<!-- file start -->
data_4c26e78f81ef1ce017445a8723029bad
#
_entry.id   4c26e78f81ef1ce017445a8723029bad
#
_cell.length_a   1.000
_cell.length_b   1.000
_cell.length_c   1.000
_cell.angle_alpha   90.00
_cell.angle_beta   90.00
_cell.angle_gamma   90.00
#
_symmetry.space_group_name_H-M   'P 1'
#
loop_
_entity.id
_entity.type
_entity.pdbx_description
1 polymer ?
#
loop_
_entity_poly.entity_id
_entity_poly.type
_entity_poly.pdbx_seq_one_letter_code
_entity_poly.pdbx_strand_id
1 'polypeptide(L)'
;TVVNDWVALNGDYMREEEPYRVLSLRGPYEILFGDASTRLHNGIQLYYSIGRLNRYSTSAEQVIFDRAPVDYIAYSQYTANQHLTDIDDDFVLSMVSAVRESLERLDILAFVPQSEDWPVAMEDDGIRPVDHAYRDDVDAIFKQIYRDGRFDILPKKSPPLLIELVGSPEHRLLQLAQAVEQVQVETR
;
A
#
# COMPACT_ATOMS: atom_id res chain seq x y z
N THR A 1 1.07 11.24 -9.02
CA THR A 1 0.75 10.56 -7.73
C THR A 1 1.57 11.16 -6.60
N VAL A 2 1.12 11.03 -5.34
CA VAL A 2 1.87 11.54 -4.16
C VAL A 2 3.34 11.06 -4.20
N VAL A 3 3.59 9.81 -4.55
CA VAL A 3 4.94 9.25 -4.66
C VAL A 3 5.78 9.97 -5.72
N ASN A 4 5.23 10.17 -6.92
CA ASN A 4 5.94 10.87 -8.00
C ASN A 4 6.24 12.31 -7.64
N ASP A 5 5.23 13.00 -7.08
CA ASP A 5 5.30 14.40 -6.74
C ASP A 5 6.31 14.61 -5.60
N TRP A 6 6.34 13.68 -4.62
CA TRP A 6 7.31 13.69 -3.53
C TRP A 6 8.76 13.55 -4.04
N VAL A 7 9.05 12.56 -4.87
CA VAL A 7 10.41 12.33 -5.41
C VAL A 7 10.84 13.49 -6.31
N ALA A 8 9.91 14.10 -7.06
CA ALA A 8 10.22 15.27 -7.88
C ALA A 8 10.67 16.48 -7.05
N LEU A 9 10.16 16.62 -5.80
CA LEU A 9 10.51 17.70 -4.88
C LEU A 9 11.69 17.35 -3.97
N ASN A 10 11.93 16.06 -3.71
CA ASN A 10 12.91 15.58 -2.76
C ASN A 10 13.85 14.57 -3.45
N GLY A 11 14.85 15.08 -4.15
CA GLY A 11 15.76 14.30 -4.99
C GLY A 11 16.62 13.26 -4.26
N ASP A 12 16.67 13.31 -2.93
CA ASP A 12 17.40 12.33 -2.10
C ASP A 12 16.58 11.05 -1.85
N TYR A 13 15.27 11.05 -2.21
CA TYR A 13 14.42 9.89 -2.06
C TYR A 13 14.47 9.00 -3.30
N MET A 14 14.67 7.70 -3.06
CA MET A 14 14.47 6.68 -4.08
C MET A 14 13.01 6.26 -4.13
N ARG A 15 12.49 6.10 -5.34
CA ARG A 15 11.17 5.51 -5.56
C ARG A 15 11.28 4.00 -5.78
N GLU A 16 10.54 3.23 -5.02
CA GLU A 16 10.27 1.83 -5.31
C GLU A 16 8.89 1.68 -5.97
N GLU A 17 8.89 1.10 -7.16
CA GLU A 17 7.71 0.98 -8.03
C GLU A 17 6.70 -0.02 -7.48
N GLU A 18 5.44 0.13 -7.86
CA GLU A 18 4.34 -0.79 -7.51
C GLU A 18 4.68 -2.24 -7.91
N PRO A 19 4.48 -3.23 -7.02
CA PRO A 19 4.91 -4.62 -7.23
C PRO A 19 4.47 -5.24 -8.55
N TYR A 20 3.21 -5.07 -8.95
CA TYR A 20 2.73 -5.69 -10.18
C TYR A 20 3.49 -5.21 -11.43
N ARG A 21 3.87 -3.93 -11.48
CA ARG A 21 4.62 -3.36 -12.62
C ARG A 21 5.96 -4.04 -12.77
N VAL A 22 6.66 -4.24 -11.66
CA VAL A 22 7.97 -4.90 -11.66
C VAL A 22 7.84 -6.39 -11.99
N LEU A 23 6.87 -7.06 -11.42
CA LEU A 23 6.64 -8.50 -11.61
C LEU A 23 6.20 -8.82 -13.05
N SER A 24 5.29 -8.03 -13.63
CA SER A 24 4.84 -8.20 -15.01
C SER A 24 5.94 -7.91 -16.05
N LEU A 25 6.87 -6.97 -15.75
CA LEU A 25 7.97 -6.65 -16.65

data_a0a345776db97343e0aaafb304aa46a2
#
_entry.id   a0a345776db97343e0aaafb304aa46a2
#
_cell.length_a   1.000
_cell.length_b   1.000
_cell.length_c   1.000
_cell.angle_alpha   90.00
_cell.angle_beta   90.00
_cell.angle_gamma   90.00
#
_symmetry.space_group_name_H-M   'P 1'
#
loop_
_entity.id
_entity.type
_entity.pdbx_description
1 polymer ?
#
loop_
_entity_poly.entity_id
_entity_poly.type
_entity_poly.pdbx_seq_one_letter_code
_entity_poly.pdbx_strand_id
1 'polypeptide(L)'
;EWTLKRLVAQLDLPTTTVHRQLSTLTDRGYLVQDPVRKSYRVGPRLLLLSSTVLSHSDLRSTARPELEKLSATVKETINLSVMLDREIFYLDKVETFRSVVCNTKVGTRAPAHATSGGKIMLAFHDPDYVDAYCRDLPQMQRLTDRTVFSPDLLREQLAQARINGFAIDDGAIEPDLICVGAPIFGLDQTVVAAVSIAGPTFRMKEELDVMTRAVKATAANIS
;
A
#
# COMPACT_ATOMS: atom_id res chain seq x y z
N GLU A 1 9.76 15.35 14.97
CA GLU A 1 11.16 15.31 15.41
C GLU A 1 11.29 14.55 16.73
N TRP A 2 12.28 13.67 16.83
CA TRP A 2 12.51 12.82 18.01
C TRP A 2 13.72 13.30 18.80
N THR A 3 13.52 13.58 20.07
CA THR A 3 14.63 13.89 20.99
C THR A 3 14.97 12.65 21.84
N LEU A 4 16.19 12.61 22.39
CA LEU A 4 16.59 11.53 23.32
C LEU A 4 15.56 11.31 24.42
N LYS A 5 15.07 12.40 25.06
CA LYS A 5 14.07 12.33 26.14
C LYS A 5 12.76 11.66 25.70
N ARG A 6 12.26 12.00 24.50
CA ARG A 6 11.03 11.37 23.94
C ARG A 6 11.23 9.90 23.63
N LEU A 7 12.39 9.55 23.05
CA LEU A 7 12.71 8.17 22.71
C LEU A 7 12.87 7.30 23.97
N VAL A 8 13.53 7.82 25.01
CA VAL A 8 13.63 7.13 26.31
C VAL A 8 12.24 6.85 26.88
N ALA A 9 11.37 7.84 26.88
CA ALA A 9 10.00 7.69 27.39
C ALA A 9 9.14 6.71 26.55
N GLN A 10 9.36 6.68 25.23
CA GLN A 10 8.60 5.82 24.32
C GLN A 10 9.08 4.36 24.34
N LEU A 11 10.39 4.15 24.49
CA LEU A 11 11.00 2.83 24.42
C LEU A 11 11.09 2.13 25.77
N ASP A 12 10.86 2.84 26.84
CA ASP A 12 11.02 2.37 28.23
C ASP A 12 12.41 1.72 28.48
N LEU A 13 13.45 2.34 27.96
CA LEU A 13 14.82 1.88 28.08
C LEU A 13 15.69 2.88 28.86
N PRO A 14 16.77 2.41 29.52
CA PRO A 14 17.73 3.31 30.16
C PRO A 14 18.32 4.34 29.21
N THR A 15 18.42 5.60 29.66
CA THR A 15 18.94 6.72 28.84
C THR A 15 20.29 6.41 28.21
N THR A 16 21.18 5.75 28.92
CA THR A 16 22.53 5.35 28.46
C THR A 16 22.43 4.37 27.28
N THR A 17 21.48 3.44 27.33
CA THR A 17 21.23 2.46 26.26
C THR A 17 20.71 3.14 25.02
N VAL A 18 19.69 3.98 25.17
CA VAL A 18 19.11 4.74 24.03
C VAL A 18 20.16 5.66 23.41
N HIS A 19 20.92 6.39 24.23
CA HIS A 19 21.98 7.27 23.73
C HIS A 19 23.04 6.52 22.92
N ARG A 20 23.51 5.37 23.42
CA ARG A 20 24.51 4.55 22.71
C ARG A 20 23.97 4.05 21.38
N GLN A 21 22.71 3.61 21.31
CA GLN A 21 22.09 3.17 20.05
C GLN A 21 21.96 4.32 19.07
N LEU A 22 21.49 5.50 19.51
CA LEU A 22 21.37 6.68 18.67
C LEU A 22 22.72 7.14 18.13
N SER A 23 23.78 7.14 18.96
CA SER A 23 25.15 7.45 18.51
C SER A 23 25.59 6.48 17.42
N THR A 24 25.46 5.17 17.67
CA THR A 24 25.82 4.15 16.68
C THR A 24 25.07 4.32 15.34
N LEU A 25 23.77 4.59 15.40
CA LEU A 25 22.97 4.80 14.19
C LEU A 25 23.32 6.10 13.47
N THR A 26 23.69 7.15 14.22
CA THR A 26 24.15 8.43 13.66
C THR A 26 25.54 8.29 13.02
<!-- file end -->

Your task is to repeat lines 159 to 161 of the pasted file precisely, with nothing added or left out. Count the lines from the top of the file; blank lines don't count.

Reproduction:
N ALA A 9 11.37 7.84 26.88
CA ALA A 9 10.00 7.69 27.39
C ALA A 9 9.14 6.71 26.55